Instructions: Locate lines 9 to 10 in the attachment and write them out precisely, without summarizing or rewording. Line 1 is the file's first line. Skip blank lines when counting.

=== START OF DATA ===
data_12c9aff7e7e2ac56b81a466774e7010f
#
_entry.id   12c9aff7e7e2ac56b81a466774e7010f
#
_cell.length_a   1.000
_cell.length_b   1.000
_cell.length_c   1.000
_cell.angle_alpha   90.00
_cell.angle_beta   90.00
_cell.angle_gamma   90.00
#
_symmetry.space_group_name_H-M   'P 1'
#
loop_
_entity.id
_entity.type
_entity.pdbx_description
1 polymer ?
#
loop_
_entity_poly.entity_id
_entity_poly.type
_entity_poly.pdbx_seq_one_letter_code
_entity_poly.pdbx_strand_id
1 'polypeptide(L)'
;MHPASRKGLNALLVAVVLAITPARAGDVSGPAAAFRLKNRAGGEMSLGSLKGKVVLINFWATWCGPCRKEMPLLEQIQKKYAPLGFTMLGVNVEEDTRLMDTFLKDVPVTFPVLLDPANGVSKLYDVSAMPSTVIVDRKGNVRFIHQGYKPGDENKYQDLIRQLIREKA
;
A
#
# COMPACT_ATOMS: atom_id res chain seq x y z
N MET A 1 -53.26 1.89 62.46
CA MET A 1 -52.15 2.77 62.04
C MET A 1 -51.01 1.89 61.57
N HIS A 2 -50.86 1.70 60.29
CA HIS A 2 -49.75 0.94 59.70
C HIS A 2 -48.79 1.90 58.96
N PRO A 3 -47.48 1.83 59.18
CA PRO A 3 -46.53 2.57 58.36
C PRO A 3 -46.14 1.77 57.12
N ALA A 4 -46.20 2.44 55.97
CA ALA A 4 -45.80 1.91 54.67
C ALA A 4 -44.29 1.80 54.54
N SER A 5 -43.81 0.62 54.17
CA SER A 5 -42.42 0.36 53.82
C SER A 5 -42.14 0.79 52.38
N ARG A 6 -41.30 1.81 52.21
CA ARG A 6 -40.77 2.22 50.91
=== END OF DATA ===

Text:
_cell.angle_beta   90.00
_cell.angle_gamma   90.00